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From Matthias Kilian <>
Subject Little Ivy survey (was: development process)
Date Fri, 24 Aug 2007 13:22:07 GMT
On Fri, Aug 24, 2007 at 03:03:49AM -0700, bhatia wrote:
> How do we work in the Ivy world ? Checkout a project from CVS, compile it
> thanks to IvyDE by retrieving dependencies, make changes to it in the local
> workspace, then what ??? publish it with changes to the ivy repository with
> rev="CURRENT"... ?? Same logic for the branch ? And when I am ready to
> commit and tag on a branch, I publish the branch with rev="my-branch-tag" ?

So, since Xavier wrote that a little survey would be welcome, and
since this survey may answer your questions, here's what we do.

(Assuming development on the HEAD trunk for now, I'll describe when and
how we deal with branches in a minute)

- Checkout or Update the sources, make the appropriate changes, build,
  test, commit.

- If everything looks well, trigger a release (major, minor or
  patchlevel) on a dedicated build machine -- we're running
  cruisecontrol on it, so for HEAD revisions we can use cruisecontrol's
  JMX interface to trigger a build with a special target. We've a couple
  of standard targets in some special build.xml that's imported in the
  build scripts of all projects: release-major, release-minor,
  release-patch, release-fix (the latter for hot fixes on a branch, see
  below). The same set exists for milestone builds, but we don't use
  this yet.

- The release-* targets will do the following steps:
    * cvs update
    * Pull in the current version (major, minor, patch, fix) from a file
    * Calculate appropriate new version numbers (increase the requested
      level, and set all lower levels to 0).
    * Write the new
    * Run the normal build, including ivy resolution and retrieval. We
      also include release information (status, revision, date, build
      account) into the manifests of our applications.
    * Make a backup copy of ivy.xml (to ivy.xml~). The important thing
      here is that our project's ivy files typically don't have status,
      rev etc. set, and also contain "latest.release" or "x.y.+"
      revisions in their dependencies.
    * Deliver the ivy file with appropriate status (currently always
      "release", since we don't use milestone and integration builds
      yet, as noted above).
    * Publish the delivered ivy file and the artifacts.
    * Commit the changed ivy.xml and with a proper
      cvs log message (e.g. Release, and tag it
      (with RELEASE_0_8_15_0 in this case).
    * Move ivy.xml~ to ivy.xml, to get back the undelivered ivy file.
    * Commit again, this time with "Unfreeze" as the cvs commit message.

That's all for releases on the HEAD trunk. When we need a hotfix
for an older revision (which happens quite often, since we're not
supposed to deploy our latest and greatest features without lots
of testing on dedicated QA machines), we proceed as following:

- If it's the first hotfix for the revision currently running on our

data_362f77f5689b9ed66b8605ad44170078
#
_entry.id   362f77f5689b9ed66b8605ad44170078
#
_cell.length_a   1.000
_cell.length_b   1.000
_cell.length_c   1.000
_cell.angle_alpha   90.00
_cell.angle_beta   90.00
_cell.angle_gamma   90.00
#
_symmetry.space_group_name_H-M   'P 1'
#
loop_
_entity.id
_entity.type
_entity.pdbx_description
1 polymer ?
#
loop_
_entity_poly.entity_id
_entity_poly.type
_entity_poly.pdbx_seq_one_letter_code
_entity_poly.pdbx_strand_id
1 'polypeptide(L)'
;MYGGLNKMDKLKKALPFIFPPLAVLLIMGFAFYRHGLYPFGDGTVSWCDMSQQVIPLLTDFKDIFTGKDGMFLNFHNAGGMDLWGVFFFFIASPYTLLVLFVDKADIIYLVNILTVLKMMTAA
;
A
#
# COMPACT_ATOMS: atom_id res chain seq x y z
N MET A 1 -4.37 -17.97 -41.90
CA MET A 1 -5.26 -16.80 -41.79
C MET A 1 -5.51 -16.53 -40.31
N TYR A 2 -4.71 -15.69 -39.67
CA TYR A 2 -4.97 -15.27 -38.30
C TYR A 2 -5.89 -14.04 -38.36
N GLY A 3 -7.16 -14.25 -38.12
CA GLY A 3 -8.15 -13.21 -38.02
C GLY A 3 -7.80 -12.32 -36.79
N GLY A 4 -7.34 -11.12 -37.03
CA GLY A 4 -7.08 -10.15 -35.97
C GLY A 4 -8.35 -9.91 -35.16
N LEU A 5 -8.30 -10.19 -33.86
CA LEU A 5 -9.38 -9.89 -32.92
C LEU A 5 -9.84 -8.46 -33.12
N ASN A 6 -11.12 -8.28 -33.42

production systems (e.g. RELEASE_0_8_15_0), check out / update to this
  revision and create a new branch (BRANCH_0_8_15).

- Update to the branch.

- Modify, build, test, commit (on the branch). Developers must be take
  special care about the ivy.xml they are using here -- it's the
  delivered on, containing only fixed dependencies (no latest.* or
  x.y.+). If that's not desired, the devlopers have to change
  dependencies manually before committing their changes back to the
  branch. Actually, we had a case two weeks ago where we *only*
  changed dependencies for some hot fixes.

- On the build machine, checkout that branch, then run ant as above with
  the release-fix target. This does the same as the other release-*

This gives absolutely reproducable results, which is especially
important when you've rather long development cycles with the need
of beeing able to reproduce builds from several months ago to apply
bug fixes to them. One caveat when using branches for hotfixes like we
do: if you bump some dependency to a newer revision, double-check wether
all other dependencies are still at the correct revisions; you may have
to use force="true" on some dependencies. For example:

- A- depends on B- and on C-
- B- depends on C-, too.
- B- depends on C-
- When you now update A's dependency on B to, you'll get
  C- when using the default conflict manager. This may or
  may not lead to problems.

What's still on my TODO list are the mentioned integration and milestone
builds and a better integration of ivy and cruisecontrol (or any other
CI-like system).

Milestone builds would be nice, since we could test them on the QA
machines and then, if everything is ok, switch them from milestone
to release status, using the same mechanism as above. Unfortunately,
there're also some problems, since we deploy on WebSphere Application
Server, but we don't put EJB and resource bindings into our builds,
so this is kind of error-prone, and it's more safe to just copy the
tested applications from QA to the production machines.

I'm also planning to support pure integration builds on the CI
machine, so tightly coupled projects will be tested without having
to make and tag a new release all time.

Oh, and one final remark: NEVER EVER ship code built only in your
IDE. It's not reproducible. I've even seen projects that were not
buildable on any except a single developer's machine. Even if IvyDE
helps a lot, there may still be problems, like a forgotten commits,
different locale settings, or just sloppy developers not caring at
all about quality. So, ALWAYS use a dedicated build machine that
ONLY builds, tags and publishes releases.


I don't care what gutter Wim is lying in, make sure he's lying on
his back, please!
		-- Marc Espie on

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